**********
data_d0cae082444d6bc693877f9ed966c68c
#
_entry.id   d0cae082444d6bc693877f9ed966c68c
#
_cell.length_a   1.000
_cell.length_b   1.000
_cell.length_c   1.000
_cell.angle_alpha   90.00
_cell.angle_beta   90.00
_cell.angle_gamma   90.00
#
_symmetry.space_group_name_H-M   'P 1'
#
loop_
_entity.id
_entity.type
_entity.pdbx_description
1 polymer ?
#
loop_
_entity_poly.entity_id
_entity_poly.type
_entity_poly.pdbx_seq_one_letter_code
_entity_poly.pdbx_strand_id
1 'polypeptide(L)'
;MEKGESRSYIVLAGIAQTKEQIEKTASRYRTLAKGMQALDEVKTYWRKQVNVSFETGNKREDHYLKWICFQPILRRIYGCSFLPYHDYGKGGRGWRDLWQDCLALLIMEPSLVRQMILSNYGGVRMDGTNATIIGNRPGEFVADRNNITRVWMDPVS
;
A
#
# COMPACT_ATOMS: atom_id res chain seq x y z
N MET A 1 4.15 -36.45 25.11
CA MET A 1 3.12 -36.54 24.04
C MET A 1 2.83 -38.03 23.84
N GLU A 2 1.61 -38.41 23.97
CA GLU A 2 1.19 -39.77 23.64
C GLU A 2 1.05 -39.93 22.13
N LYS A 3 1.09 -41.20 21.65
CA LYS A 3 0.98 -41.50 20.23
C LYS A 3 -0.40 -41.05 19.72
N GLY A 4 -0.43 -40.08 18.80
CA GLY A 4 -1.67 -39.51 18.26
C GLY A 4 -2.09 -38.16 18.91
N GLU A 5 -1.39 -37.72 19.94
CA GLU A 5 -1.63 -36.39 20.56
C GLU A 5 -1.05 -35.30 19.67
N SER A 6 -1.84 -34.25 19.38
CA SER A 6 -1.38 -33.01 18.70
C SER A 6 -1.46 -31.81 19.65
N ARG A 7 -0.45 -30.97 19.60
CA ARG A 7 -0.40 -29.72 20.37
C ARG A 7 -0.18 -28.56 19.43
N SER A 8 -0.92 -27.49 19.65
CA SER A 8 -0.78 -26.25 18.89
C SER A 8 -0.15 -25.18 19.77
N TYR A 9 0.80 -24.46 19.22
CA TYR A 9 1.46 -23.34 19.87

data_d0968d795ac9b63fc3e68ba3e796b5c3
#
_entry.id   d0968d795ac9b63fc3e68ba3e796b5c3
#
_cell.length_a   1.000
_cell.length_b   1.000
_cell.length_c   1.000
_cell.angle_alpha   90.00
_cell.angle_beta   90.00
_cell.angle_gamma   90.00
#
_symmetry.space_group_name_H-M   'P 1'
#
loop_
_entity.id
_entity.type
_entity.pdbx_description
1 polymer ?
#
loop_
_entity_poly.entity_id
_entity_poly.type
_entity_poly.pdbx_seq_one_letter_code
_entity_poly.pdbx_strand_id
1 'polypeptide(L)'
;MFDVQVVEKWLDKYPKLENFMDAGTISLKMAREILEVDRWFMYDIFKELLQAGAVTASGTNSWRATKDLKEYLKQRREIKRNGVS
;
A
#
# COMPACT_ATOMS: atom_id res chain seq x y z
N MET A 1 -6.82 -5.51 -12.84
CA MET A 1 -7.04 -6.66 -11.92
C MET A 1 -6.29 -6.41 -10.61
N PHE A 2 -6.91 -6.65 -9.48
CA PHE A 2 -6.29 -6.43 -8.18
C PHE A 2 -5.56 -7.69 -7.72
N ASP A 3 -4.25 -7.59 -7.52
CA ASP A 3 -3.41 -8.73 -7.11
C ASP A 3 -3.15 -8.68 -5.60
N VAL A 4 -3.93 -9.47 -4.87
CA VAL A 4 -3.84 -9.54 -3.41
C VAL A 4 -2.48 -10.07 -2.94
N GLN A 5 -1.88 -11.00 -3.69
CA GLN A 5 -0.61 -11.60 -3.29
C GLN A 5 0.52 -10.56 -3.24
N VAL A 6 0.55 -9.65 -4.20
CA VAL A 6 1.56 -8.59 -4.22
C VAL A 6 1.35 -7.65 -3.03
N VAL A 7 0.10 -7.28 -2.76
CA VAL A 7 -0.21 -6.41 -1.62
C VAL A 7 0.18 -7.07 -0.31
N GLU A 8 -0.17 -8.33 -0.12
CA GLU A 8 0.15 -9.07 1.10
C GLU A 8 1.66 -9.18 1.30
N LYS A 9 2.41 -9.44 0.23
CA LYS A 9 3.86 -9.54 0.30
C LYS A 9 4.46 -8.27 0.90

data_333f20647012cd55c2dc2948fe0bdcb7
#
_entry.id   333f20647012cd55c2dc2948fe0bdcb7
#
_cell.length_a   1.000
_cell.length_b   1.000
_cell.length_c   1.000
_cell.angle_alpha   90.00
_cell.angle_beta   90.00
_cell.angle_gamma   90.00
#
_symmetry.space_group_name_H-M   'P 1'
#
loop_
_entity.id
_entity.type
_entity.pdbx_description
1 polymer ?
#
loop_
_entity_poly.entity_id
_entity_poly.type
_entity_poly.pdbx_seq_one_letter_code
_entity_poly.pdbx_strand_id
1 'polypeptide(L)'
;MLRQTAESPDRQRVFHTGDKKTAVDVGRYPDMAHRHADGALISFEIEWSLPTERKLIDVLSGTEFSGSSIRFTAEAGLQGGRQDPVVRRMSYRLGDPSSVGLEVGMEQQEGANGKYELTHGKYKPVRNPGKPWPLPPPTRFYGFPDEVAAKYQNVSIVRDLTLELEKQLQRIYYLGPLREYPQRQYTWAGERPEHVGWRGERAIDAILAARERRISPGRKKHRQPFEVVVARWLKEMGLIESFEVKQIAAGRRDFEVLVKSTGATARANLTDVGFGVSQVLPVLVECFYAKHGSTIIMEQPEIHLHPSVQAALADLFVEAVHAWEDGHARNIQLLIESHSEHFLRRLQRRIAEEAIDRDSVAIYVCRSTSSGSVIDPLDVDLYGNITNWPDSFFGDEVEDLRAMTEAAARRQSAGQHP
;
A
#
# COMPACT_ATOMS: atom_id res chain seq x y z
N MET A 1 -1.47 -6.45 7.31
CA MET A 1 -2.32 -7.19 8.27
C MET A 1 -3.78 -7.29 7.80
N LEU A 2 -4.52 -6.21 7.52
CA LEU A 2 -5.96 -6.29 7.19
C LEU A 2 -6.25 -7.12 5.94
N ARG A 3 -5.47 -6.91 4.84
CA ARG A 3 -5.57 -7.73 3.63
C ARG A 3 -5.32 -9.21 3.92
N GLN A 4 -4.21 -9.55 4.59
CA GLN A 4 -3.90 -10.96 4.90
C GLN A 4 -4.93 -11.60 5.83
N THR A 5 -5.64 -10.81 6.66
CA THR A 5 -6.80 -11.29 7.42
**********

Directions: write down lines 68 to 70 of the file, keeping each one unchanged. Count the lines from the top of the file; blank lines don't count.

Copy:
_symmetry.space_group_name_H-M   'P 1'
#
loop_